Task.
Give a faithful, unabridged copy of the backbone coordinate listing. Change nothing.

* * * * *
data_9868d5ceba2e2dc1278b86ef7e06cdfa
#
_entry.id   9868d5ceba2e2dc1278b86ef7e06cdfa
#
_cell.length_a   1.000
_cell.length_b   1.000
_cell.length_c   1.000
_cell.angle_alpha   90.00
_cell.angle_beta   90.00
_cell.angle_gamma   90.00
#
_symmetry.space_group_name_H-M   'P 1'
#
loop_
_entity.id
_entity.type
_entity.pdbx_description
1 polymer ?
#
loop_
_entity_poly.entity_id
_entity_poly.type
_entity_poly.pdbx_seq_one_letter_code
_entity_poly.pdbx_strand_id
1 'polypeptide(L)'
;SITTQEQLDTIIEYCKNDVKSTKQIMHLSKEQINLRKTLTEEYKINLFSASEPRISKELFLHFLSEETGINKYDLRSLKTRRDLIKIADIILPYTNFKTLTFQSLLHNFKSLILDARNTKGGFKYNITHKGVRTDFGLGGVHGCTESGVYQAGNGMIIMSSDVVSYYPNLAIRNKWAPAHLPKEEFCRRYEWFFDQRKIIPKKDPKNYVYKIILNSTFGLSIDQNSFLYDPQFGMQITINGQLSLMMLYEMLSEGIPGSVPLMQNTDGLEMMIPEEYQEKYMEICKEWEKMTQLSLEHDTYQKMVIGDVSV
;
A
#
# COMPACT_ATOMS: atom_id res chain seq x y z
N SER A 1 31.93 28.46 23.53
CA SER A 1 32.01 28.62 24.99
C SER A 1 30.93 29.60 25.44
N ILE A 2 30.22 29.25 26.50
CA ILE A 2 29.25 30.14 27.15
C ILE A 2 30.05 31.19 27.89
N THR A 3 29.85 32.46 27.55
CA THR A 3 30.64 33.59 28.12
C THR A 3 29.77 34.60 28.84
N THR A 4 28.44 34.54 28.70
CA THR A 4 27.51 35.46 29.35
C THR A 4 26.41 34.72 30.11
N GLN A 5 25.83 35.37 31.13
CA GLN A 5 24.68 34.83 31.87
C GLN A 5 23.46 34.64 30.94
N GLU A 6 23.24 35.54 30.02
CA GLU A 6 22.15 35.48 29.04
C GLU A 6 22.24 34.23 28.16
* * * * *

data_9868d5ceba2e2dc1278b86ef7e06cdfa
#
_entry.id   9868d5ceba2e2dc1278b86ef7e06cdfa
#
_cell.length_a   1.000
_cell.length_b   1.000
_cell.length_c   1.000
_cell.angle_alpha   90.00
_cell.angle_beta   90.00
_cell.angle_gamma   90.00
#
_symmetry.space_group_name_H-M   'P 1'
#
loop_
_entity.id
_entity.type
_entity.pdbx_description
1 polymer ?
#
loop_
_entity_poly.entity_id
_entity_poly.type
_entity_poly.pdbx_seq_one_letter_code
_entity_poly.pdbx_strand_id
1 'polypeptide(L)'
;SITTQEQLDTIIEYCKNDVKSTKQIMHLSKEQINLRKTLTEEYKINLFSASEPRISKELFLHFLSEETGINKYDLRSLKTRRDLIKIADIILPYTNFKTLTFQSLLHNFKSLILDARNTKGGFKYNITHKGVRTDFGLGGVHGCTESGVYQAGNGMIIMSSDVVSYYPNLAIRNKWAPAHLPKEEFCRRYEWFFDQRKIIPKKDPKNYVYKIILNSTFGLSIDQNSFLYDPQFGMQITINGQLSLMMLYEMLSEGIPGSVPLMQNTDGLEMMIPEEYQEKYMEICKEWEKMTQLSLEHDTYQKMVIGDVSV
;
A
#
# COMPACT_ATOMS: atom_id res chain seq x y z
N SER A 1 31.93 28.46 23.53
CA SER A 1 32.01 28.62 24.99
C SER A 1 30.93 29.60 25.44
N ILE A 2 30.22 29.25 26.50
CA ILE A 2 29.25 30.14 27.15
C ILE A 2 30.05 31.19 27.89
N THR A 3 29.85 32.46 27.55
CA THR A 3 30.64 33.59 28.12
C THR A 3 29.77 34.60 28.84
N THR A 4 28.44 34.54 28.70
CA THR A 4 27.51 35.46 29.35
C THR A 4 26.41 34.72 30.11
N GLN A 5 25.83 35.37 31.13
CA GLN A 5 24.68 34.83 31.87
C GLN A 5 23.46 34.64 30.94
N GLU A 6 23.24 35.54 30.02
CA GLU A 6 22.15 35.48 29.04
C GLU A 6 22.24 34.23 28.16